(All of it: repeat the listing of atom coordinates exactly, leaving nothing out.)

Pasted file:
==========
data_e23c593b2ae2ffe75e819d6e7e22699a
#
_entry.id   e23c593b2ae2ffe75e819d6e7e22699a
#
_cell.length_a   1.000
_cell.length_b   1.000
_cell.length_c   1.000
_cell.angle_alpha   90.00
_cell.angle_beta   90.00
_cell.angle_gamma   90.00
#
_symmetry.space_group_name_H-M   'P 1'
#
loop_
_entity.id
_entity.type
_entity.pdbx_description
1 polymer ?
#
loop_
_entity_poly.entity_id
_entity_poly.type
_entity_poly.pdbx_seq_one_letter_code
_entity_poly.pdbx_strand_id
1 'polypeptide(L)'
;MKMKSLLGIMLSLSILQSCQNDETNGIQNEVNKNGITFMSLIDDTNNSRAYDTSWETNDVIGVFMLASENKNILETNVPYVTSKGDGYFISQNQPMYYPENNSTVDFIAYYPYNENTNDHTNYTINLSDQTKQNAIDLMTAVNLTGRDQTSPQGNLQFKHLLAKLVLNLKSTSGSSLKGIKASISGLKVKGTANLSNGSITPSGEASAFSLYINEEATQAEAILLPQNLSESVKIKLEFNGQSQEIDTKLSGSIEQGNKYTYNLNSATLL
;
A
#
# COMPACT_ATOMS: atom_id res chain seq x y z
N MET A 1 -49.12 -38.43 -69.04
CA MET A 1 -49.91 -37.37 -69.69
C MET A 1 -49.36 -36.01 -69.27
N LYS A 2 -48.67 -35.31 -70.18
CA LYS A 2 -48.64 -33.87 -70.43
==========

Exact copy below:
data_e23c593b2ae2ffe75e819d6e7e22699a
#
_entry.id   e23c593b2ae2ffe75e819d6e7e22699a
#
_cell.length_a   1.000
_cell.length_b   1.000
_cell.length_c   1.000
_cell.angle_alpha   90.00
_cell.angle_beta   90.00
_cell.angle_gamma   90.00
#
_symmetry.space_group_name_H-M   'P 1'
#
loop_
_entity.id
_entity.type
_entity.pdbx_description
1 polymer ?
#
loop_
_entity_poly.entity_id
_entity_poly.type
_entity_poly.pdbx_seq_one_letter_code
_entity_poly.pdbx_strand_id
1 'polypeptide(L)'
;MKMKSLLGIMLSLSILQSCQNDETNGIQNEVNKNGITFMSLIDDTNNSRAYDTSWETNDVIGVFMLASENKNILETNVPYVTSKGDGYFISQNQPMYYPENNSTVDFIAYYPYNENTNDHTNYTINLSDQTKQNAIDLMTAVNLTGRDQTSPQGNLQFKHLLAKLVLNLKSTSGSSLKGIKASISGLKVKGTANLSNGSITPSGEASAFSLYINEEATQAEAILLPQNLSESVKIKLEFNGQSQEIDTKLSGSIEQGNKYTYNLNSATLL
;
A
#
# COMPACT_ATOMS: atom_id res chain seq x y z
N MET A 1 -49.12 -38.43 -69.04
CA MET A 1 -49.91 -37.37 -69.69
C MET A 1 -49.36 -36.01 -69.27
N LYS A 2 -48.67 -35.31 -70.18
CA LYS A 2 -48.64 -33.87 -70.43